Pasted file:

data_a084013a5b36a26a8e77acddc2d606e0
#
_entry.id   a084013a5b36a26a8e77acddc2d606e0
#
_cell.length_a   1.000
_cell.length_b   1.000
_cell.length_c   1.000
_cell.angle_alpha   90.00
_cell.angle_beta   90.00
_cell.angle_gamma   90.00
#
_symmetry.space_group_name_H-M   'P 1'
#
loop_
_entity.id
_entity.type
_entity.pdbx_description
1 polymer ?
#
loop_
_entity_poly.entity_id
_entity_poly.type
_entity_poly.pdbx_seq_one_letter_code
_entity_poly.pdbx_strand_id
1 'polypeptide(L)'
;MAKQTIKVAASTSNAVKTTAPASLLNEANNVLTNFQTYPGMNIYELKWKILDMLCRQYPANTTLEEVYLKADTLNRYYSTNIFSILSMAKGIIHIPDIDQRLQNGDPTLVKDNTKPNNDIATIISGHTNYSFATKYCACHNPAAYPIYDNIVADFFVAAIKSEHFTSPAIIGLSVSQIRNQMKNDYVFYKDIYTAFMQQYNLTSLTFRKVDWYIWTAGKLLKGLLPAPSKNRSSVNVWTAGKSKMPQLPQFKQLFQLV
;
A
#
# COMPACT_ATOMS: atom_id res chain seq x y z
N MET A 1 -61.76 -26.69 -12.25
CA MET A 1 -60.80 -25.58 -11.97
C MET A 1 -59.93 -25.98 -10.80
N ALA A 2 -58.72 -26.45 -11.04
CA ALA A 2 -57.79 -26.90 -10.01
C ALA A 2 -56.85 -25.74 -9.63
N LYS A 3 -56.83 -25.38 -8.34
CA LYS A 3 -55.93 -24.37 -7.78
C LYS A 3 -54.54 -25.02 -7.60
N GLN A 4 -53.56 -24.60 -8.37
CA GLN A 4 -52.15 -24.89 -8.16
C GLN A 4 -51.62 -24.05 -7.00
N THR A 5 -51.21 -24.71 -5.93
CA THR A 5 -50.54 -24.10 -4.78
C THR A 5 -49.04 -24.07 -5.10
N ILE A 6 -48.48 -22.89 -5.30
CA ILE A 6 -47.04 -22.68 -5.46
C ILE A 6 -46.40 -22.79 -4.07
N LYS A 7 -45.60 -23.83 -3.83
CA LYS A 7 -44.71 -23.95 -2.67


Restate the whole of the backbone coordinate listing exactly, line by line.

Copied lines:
data_a084013a5b36a26a8e77acddc2d606e0
#
_entry.id   a084013a5b36a26a8e77acddc2d606e0
#
_cell.length_a   1.000
_cell.length_b   1.000
_cell.length_c   1.000
_cell.angle_alpha   90.00
_cell.angle_beta   90.00
_cell.angle_gamma   90.00
#
_symmetry.space_group_name_H-M   'P 1'
#
loop_
_entity.id
_entity.type
_entity.pdbx_description
1 polymer ?
#
loop_
_entity_poly.entity_id
_entity_poly.type
_entity_poly.pdbx_seq_one_letter_code
_entity_poly.pdbx_strand_id
1 'polypeptide(L)'
;MAKQTIKVAASTSNAVKTTAPASLLNEANNVLTNFQTYPGMNIYELKWKILDMLCRQYPANTTLEEVYLKADTLNRYYSTNIFSILSMAKGIIHIPDIDQRLQNGDPTLVKDNTKPNNDIATIISGHTNYSFATKYCACHNPAAYPIYDNIVADFFVAAIKSEHFTSPAIIGLSVSQIRNQMKNDYVFYKDIYTAFMQQYNLTSLTFRKVDWYIWTAGKLLKGLLPAPSKNRSSVNVWTAGKSKMPQLPQFKQLFQLV
;
A
#
# COMPACT_ATOMS: atom_id res chain seq x y z
N MET A 1 -61.76 -26.69 -12.25
CA MET A 1 -60.80 -25.58 -11.97
C MET A 1 -59.93 -25.98 -10.80
N ALA A 2 -58.72 -26.45 -11.04
CA ALA A 2 -57.79 -26.90 -10.01
C ALA A 2 -56.85 -25.74 -9.63
N LYS A 3 -56.83 -25.38 -8.34
CA LYS A 3 -55.93 -24.37 -7.78
C LYS A 3 -54.54 -25.02 -7.60
N GLN A 4 -53.56 -24.60 -8.37
CA GLN A 4 -52.15 -24.89 -8.16
C GLN A 4 -51.62 -24.05 -7.00
N THR A 5 -51.21 -24.71 -5.93
CA THR A 5 -50.54 -24.10 -4.78
C THR A 5 -49.04 -24.07 -5.10
N ILE A 6 -48.48 -22.89 -5.30
CA ILE A 6 -47.04 -22.68 -5.46
C ILE A 6 -46.40 -22.79 -4.07
N LYS A 7 -45.60 -23.83 -3.83
CA LYS A 7 -44.71 -23.95 -2.67